What’s the Difference Between Active Income and Passive Income?
There is a fine line between active and passive income. Clearly, going to work every day in exchange for a regular paycheck is active income. Task work such as food delivery, rideshare driving, freelance jobs, consulting, and contract work are also ways to create active income. With active income, you get paid for working. Passive income ideas span a range of jobs.
Receiving income in exchange for zero effort is unlikely, unless you count receiving an inheritance or winning the lottery. Writing a book and then receiving royalties is a great example of passive income, yet with the passage of time, book royalties will decline. In contrast, if you buy a dividend-paying stock fund, once you select the investment, you will receive ongoing dividend payments without much additional effort. Some passive income ideas are liquid, like buying dividend-paying investments, while others are less liquid, like long term real estate syndications. Some passive income jobs require minor ongoing work in exchange for cash flow, while others are less passive and involve greater ongoing effort. Passive income strategies range from those with a small startup effort, like investing in dividend-paying stock or money market mutual funds, to more labor-intensive ones, such as managing rental properties or creating an affiliate marketing review website.
How Can You Make Passive Income With Little to No Money?
By creating digital products like courses, apps, e-books, and more and selling them, you can create passive income with minimal cash. Books can be sold on Amazon, while you can sell other products through your social media accounts or an online store.
If you have a job with a 401(k) or other retirement account, you can contribute part of your paycheck to that account and invest in financial assets. At retirement you’ll have enough money to create a passive income stream.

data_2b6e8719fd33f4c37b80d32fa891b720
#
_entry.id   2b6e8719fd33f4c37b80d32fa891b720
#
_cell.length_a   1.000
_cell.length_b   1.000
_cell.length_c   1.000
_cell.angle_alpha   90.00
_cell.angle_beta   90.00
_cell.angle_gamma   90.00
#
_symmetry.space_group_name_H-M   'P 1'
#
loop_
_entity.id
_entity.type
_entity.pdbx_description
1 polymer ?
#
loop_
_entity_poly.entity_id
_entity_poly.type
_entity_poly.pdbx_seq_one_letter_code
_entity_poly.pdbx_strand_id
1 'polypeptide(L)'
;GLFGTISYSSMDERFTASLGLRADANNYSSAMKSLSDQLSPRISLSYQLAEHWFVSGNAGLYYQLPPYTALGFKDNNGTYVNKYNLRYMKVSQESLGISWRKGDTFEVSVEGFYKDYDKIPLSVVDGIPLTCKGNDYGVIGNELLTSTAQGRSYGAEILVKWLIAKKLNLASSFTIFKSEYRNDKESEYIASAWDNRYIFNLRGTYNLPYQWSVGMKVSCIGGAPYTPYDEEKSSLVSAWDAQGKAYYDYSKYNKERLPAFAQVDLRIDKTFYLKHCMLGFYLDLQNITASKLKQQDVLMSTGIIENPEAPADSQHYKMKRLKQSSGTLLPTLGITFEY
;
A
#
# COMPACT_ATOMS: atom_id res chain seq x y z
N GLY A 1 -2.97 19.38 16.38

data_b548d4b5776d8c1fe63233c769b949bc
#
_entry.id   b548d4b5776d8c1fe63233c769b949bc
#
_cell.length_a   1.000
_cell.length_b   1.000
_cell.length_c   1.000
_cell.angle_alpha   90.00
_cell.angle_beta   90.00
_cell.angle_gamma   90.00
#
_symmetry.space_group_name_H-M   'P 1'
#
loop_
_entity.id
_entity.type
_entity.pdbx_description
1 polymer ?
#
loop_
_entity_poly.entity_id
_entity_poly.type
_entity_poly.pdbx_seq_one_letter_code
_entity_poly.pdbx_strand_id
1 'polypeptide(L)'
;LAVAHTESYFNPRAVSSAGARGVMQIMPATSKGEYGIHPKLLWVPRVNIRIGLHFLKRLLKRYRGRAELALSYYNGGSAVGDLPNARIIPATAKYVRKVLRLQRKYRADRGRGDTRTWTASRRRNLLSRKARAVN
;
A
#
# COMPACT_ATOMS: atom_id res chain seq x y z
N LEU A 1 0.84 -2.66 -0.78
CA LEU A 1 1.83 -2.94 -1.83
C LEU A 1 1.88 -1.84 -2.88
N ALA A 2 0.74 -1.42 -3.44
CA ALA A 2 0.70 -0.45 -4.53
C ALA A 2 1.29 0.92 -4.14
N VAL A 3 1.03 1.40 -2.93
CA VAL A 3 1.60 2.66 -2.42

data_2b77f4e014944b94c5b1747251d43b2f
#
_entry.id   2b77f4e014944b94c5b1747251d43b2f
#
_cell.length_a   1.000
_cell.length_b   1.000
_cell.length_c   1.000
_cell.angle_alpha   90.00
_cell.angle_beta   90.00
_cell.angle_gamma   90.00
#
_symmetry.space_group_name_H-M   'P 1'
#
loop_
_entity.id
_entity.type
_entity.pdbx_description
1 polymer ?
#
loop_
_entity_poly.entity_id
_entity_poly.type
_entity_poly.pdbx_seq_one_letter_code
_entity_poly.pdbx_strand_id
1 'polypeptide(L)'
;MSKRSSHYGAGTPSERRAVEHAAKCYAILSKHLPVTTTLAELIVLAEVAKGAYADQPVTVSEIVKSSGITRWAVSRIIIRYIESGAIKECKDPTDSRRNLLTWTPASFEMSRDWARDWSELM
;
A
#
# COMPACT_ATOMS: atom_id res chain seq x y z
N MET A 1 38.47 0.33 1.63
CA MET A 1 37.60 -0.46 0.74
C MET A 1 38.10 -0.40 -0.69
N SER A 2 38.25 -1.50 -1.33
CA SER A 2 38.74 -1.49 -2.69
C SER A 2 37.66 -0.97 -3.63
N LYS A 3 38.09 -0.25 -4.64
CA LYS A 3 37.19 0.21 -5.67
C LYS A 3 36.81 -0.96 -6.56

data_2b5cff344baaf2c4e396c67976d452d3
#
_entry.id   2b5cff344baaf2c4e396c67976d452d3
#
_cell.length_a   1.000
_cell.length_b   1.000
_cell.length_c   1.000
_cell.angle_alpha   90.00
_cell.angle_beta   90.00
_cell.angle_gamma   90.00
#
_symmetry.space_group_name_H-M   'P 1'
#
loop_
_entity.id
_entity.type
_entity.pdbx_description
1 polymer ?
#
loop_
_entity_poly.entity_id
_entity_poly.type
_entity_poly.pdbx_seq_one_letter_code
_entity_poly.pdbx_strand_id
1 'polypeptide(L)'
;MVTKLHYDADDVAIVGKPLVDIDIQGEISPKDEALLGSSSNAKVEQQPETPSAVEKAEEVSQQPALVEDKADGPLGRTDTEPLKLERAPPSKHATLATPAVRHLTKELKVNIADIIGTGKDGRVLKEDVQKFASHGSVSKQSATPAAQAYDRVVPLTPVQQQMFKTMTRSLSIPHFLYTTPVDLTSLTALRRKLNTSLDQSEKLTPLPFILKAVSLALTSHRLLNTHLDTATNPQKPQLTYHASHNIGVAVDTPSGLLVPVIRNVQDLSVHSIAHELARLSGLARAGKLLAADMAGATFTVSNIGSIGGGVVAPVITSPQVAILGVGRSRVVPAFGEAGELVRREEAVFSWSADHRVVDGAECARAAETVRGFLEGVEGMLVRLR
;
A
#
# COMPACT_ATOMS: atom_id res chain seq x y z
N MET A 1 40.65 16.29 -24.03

Can You Live Off of Passive Income?
Yes, you can live off of passive income. It’s easiest to live off of passive income if you live in a low cost-of-living area. To live off of financial investment and cash-equivalent income, you’ll need a larger amount of money. To earn $30,000 per year, you’ll need $600,000 invested at 5% per year.
To live off of digital product or service sales, you’ll need to earn several thousand dollars per month. The same goes for affiliate marketing.
Older individuals who have built up a large amount of investable assets are most likely to be able to live off of passive income. The exceptions are those folks who’ve made a lot of money young in life, live simply, and invest for income and capital growth.
How Do You Pick the Right Passive Income Idea?
To pick the right passive income idea, assess your available time, risk tolerance level, and available capital. Also, explore your skill sets to determine which passive income ideas are a good fit for you. The easiest way to start investing for future passive income is to start small and automate your investing.
Who Should Consider Passive Income Streams?
Everyone should consider investing for the future. When you are older you’ll have the opportunity to create a passive income stream. Younger individuals with ambition and the ability to motivate themselves are wise to consider creating passive income streams. Employment is uncertain and creating multiple streams of income is a sound financial plan.
SEC.com "Investor Bulletin: REITs."